Central bankers from around the world, particularly in Asia are involved about the potential side effects of relying too much on quantitative easing (QE) policies. This uses the federal government Reserve embarks with an ambitious buying program of mortgages and treasuries. Quantitative easing poses risks for investors since the man-made increase of asset prices creates market distortions. Insurance firms asset prices skewing from economic fundamentals, capital resources may be shifted away from productive sectors, which will possess a negative sustaining influence on gross domestic product.
It's forced public investors to battle more risk, especially public pensions who need to earn a return to fund liabilities. Real asset allocation has taken a better part of asset allocation for public pensions. Even Japan’s GPIF is studying alternative investments, including institutional property.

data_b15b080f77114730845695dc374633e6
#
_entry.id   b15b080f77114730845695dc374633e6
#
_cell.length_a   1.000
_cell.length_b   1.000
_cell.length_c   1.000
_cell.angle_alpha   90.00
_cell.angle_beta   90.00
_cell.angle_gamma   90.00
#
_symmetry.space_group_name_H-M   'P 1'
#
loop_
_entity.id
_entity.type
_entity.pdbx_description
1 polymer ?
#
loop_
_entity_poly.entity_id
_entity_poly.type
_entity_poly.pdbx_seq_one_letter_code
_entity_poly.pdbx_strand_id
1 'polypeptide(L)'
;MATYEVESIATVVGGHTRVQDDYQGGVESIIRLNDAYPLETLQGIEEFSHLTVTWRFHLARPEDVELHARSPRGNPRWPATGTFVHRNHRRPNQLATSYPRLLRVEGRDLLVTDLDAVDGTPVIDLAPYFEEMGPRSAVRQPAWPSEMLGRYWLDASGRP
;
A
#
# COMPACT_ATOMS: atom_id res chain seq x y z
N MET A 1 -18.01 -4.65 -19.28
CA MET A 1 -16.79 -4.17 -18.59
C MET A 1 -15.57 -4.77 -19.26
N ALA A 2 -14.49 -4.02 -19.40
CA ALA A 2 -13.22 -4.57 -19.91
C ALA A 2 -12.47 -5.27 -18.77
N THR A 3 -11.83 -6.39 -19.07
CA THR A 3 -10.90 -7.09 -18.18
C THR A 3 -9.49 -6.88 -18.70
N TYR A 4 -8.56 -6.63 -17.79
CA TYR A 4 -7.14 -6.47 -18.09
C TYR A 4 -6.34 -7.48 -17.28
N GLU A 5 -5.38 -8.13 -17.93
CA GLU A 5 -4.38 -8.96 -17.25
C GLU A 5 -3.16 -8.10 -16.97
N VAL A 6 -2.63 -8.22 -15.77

In america, there has been too little structural reform whether in taxes, entitlements, or fiscal spending with regards to the U.S. authorities. Deleveraging is a painful and unattractive thing to do, not popular for politicians who would like to seek another term at work.
As QE usage grows and is also prolonged, it might create greater risks for countries trying to leave this program. Central banks provides liquidity to produce some degree of financial stability. Central banks are limited in their capacity to put fiscal government finances on the sustainable path.
According to the World Gold Council, at the conclusion of 2011, there is approximately 171,300 tonnes of above-ground gold. The marketplace price close for gold on December 20, 2012 was US$ 1,667 per ounce. The entire price of gold above-ground could be about US$ 9.14 trillion.
Central banks are increasing their gold reserves. Brazil’s central bank grew their gold holdings and today it stands at 2.16 million troy ounces.